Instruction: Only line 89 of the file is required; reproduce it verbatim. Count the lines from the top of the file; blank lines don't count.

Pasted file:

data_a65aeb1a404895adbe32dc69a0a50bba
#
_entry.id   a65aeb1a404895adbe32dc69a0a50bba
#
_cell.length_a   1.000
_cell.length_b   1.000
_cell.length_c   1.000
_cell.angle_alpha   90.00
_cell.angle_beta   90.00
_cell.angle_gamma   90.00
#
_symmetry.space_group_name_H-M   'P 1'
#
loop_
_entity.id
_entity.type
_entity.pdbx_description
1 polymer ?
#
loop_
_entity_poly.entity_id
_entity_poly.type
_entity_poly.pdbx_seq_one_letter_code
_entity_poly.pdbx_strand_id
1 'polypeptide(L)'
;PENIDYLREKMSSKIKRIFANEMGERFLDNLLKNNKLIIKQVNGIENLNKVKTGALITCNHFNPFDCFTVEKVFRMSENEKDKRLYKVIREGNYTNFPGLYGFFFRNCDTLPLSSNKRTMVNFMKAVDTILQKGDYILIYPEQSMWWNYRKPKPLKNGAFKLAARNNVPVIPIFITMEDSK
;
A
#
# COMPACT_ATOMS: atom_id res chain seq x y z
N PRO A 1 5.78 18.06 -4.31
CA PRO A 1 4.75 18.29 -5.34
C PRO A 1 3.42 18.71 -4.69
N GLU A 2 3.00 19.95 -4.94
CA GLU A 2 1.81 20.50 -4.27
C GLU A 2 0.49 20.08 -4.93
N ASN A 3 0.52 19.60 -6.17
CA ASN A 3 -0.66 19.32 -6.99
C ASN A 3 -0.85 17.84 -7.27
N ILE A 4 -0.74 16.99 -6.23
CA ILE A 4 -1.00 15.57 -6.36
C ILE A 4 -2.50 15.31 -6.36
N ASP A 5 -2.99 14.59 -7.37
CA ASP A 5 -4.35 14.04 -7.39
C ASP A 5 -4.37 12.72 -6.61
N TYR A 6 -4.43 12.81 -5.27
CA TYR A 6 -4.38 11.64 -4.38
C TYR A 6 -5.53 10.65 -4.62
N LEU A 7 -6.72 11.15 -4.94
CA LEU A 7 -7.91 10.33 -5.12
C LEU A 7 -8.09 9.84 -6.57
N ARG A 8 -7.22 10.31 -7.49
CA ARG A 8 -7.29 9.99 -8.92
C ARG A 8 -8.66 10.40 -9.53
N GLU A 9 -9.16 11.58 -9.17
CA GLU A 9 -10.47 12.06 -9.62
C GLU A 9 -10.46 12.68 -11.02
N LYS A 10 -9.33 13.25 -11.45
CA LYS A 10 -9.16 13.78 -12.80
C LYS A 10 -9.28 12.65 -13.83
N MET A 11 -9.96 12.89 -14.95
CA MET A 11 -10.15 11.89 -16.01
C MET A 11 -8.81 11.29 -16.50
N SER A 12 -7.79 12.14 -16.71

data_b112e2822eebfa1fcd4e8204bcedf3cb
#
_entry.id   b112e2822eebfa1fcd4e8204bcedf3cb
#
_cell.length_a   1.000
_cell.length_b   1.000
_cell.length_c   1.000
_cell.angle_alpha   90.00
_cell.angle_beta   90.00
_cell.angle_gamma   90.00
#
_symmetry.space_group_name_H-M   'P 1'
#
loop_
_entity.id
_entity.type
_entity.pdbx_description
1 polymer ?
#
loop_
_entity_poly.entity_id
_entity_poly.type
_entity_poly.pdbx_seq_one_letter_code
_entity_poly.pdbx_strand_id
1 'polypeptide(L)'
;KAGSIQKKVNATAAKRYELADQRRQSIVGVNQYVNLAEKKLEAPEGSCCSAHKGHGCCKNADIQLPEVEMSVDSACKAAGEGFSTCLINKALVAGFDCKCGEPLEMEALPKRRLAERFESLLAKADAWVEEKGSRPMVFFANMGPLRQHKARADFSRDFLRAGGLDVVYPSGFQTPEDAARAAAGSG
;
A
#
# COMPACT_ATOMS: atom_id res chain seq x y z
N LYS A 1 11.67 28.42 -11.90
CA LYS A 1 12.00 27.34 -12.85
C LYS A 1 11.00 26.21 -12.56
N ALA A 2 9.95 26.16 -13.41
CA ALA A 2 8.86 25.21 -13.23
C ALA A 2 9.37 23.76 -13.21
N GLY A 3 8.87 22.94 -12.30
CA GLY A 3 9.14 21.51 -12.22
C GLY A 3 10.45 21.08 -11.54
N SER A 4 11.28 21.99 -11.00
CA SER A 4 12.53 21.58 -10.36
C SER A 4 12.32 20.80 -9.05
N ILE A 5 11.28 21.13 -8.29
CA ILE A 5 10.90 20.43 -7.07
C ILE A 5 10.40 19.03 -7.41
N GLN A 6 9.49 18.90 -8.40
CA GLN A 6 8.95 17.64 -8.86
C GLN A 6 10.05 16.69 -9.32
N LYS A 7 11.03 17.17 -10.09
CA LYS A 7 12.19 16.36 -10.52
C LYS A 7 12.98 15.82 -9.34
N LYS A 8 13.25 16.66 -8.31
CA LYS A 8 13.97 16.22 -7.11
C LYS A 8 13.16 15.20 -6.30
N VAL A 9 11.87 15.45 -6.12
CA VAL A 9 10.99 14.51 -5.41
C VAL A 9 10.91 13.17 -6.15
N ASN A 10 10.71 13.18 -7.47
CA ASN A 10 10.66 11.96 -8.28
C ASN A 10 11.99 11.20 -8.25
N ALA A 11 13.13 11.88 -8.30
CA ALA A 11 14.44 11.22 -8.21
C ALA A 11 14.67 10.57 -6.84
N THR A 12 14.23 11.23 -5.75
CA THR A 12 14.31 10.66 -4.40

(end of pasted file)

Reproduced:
1 'polypeptide(L)'